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Is there a way to monitor the progress of the creation of an index in PostgreSQL. I am creating an index on a large table and I would like to see how fast this is occurring.

Is there a way to monitor this?

0

4 Answers 4

66

It is possible since PostgreSQL 12 release (released October 3, 2019).

SELECT
  now()::TIME(0),
  a.query,
  p.phase,
  round(p.blocks_done / p.blocks_total::numeric * 100, 2) AS "% done",
  p.blocks_total,
  p.blocks_done,
  p.tuples_total,
  p.tuples_done,
  ai.schemaname,
  ai.relname,
  ai.indexrelname
FROM pg_stat_progress_create_index p
JOIN pg_stat_activity a ON p.pid = a.pid
LEFT JOIN pg_stat_all_indexes ai on ai.relid = p.relid AND ai.indexrelid = p.index_relid;

This can be used to check which index is rebuilding on REINDEX DATABASE command.

See the docs for pg_stat_progress_create_index view and depesz's blog post for details.

5
  • 1
    This just reports the current index reindexing status, not overall indexing. If you run reindex on the entire database, this query looks like an infinite loop is running, since it doesn't even tell you what table/index it's currently on, or how many more indexes are left.
    – Cerin
    Commented Jul 2, 2021 at 14:11
  • Thanks to @AshishBhagasra who proposed edit in which query reports the current index reindexing status.
    – Envek
    Commented Aug 30, 2021 at 11:06
  • @Cerin you are right, the query above tracks only the CREATE INDEX or REINDEX currently in progress as pg_stat_progress_create_index docs states.
    – joseluisq
    Commented Aug 5, 2022 at 11:53
  • sometimes, during the index process, the blocks_total field is zero, so, to avoid the zero division issue, I would add a case when p.blocks_total > 0 Commented Mar 27, 2023 at 15:40
  • 1
    As mentioned by @joseluisq running this query will show you indexes under construction select * from pg_stat_progress_create_index;
    – Eric
    Commented Aug 2, 2023 at 6:57
49

According to Postgres Wiki's Index Maintenance page, you can find out the current state of all your indexes with:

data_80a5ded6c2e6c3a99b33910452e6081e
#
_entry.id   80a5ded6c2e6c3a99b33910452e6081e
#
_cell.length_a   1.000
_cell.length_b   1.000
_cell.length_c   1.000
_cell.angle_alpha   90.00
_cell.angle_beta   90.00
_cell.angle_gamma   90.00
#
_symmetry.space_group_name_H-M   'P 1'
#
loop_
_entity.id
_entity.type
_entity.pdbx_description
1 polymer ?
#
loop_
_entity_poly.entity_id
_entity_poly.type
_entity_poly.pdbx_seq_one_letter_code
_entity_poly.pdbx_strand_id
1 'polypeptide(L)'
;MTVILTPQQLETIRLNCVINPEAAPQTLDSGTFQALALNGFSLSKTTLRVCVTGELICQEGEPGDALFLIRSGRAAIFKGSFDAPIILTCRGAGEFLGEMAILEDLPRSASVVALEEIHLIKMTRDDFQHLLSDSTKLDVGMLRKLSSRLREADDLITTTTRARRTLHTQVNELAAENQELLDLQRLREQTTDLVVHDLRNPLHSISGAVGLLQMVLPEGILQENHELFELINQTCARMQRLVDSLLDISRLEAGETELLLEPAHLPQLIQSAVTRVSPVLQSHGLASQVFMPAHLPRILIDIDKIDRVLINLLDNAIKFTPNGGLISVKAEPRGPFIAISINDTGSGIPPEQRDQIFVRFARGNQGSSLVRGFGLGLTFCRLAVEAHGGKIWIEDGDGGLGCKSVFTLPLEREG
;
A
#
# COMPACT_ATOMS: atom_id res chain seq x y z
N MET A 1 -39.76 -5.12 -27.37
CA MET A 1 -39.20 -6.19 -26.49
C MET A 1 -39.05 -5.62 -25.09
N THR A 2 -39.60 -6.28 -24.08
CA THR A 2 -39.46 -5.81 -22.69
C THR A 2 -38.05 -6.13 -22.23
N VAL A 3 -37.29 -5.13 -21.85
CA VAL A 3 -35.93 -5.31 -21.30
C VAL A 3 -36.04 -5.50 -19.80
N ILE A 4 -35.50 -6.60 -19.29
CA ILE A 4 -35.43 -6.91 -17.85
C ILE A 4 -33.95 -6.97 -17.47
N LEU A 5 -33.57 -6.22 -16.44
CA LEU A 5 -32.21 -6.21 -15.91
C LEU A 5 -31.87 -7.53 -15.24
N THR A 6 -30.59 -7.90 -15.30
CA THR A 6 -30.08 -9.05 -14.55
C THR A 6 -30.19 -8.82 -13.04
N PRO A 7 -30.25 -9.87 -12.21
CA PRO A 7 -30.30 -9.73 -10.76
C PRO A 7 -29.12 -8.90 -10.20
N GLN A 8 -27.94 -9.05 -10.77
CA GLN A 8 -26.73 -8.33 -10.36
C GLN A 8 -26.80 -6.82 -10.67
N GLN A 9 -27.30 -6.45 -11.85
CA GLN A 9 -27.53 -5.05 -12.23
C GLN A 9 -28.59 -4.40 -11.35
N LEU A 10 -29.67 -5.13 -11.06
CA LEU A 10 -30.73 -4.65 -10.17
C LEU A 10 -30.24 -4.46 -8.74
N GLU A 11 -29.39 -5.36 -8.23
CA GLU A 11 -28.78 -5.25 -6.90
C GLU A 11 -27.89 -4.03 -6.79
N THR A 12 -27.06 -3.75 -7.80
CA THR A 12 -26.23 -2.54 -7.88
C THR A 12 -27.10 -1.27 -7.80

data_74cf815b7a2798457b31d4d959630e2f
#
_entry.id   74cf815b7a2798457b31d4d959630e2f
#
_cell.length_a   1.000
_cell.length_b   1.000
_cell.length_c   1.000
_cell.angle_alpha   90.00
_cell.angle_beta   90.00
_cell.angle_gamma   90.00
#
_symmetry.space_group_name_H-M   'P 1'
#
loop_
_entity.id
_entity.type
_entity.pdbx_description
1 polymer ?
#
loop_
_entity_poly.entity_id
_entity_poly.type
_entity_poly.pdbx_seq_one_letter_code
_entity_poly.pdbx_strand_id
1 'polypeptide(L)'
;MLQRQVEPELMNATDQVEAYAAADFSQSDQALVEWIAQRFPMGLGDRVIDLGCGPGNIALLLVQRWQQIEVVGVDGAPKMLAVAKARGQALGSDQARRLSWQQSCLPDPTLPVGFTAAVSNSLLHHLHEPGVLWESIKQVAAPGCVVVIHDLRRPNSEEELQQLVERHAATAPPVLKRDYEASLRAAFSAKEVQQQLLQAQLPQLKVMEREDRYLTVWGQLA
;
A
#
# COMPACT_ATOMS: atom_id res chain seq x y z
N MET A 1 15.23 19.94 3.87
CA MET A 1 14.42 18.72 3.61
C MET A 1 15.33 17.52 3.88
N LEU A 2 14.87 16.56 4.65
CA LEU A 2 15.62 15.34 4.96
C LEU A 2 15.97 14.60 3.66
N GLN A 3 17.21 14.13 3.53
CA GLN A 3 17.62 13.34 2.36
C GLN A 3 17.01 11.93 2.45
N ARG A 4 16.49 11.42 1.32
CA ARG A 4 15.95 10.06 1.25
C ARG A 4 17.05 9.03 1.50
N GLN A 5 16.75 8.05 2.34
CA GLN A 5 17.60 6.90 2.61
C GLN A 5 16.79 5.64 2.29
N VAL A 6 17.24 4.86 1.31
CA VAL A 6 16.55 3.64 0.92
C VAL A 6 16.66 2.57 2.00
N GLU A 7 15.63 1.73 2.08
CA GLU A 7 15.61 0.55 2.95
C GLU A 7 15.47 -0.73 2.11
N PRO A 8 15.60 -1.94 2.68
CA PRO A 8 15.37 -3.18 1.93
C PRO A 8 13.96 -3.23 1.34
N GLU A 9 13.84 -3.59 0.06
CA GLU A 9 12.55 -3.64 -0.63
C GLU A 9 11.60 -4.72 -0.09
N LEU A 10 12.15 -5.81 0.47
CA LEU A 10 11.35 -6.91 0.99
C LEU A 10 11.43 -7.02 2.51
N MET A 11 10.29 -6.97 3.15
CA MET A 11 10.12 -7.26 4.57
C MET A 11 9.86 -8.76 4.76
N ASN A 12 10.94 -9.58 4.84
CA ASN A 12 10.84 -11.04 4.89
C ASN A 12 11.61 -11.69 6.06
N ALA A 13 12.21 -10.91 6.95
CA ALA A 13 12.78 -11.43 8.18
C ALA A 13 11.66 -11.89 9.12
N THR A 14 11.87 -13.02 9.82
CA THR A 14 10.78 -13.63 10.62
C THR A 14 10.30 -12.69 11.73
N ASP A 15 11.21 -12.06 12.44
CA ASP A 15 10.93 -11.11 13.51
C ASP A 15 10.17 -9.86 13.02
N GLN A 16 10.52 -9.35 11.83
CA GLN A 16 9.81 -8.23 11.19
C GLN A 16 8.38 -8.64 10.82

SELECT
  t.tablename,
  indexname,
  c.reltuples AS num_rows,
  pg_size_pretty(pg_relation_size(quote_ident(t.tablename)::text)) AS table_size,
  pg_size_pretty(pg_relation_size(quote_ident(indexrelname)::text)) AS index_size,
  CASE WHEN indisunique THEN 'Y'
    ELSE 'N'
  END AS UNIQUE,
  idx_scan AS number_of_scans,
  idx_tup_read AS tuples_read,
  idx_tup_fetch AS tuples_fetched
FROM pg_tables t
  LEFT OUTER JOIN pg_class c ON t.tablename=c.relname
  LEFT OUTER JOIN
    ( SELECT c.relname AS ctablename, ipg.relname AS indexname, x.indnatts AS number_of_columns, idx_scan, idx_tup_read, idx_tup_fetch, indexrelname, indisunique FROM pg_index x
      JOIN pg_class c ON c.oid = x.indrelid
      JOIN pg_class ipg ON ipg.oid = x.indexrelid
      JOIN pg_stat_all_indexes psai ON x.indexrelid = psai.indexrelid )
    AS foo
  ON t.tablename = foo.ctablename
WHERE t.schemaname='public'
ORDER BY 1,2;

The column num_rows indicates how many rows are covered by your index and index_size will grow as the index is being built.

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  • 18
    I suspect this may not work for a new index, which may not be visible in the catalog until the transaction that creates it is committed.
    – mustaccio
    Commented Jan 23, 2017 at 19:35
  • 2
    @mustaccio you are correct. i'm creating an index that is taking a long time, and the above command only shows indexes that have already been created; it will not show indexes where 'CREATE INDEX' is still in progress.
    – orange80
    Commented Apr 15, 2017 at 7:21
  • 2
    REINDEX TABLE blocks this query. At least, it did when I ran it on 9.6.
    – RonJohn
    Commented May 5, 2019 at 21:03
  • 4
    This isn't a very useful query. It neither tells you if an index is currently being rebuilt or if it needs to be rebuilt. It just tells you how many indexes you have, which isn't what Op asked for.
    – Cerin
    Commented May 22, 2020 at 14:34
12

So, there is no good way to do it pre Postgres 12, but if you really need to know... first calculate the amount of space the index should take, based on data size * rows + overhead. You can then use something like pfiles or pgtruss to find the files that are being written inside $PGDATA; if your indexes are over 1GB, it will be a series of files like nnnnn.n, where the first set of n's is consistent, and the last n increments for each GB file. Once you know how many files are created, you can watch the growth and figure out how close you are to finishing. Rough estimate, but maybe it helps.

1
  • What, exactly, is pfiles - I did a search and the only thing I could find was this - lsof? Are you referring to Solaris?
    – Vérace
    Commented Dec 13, 2021 at 12:30
5

No, there isn't, even if you are building it in CONCURRENT mode. Although in the past I have kept on eye on the size of the file in the database directory, this isn't really useful since you can only guess how large it is going to be.

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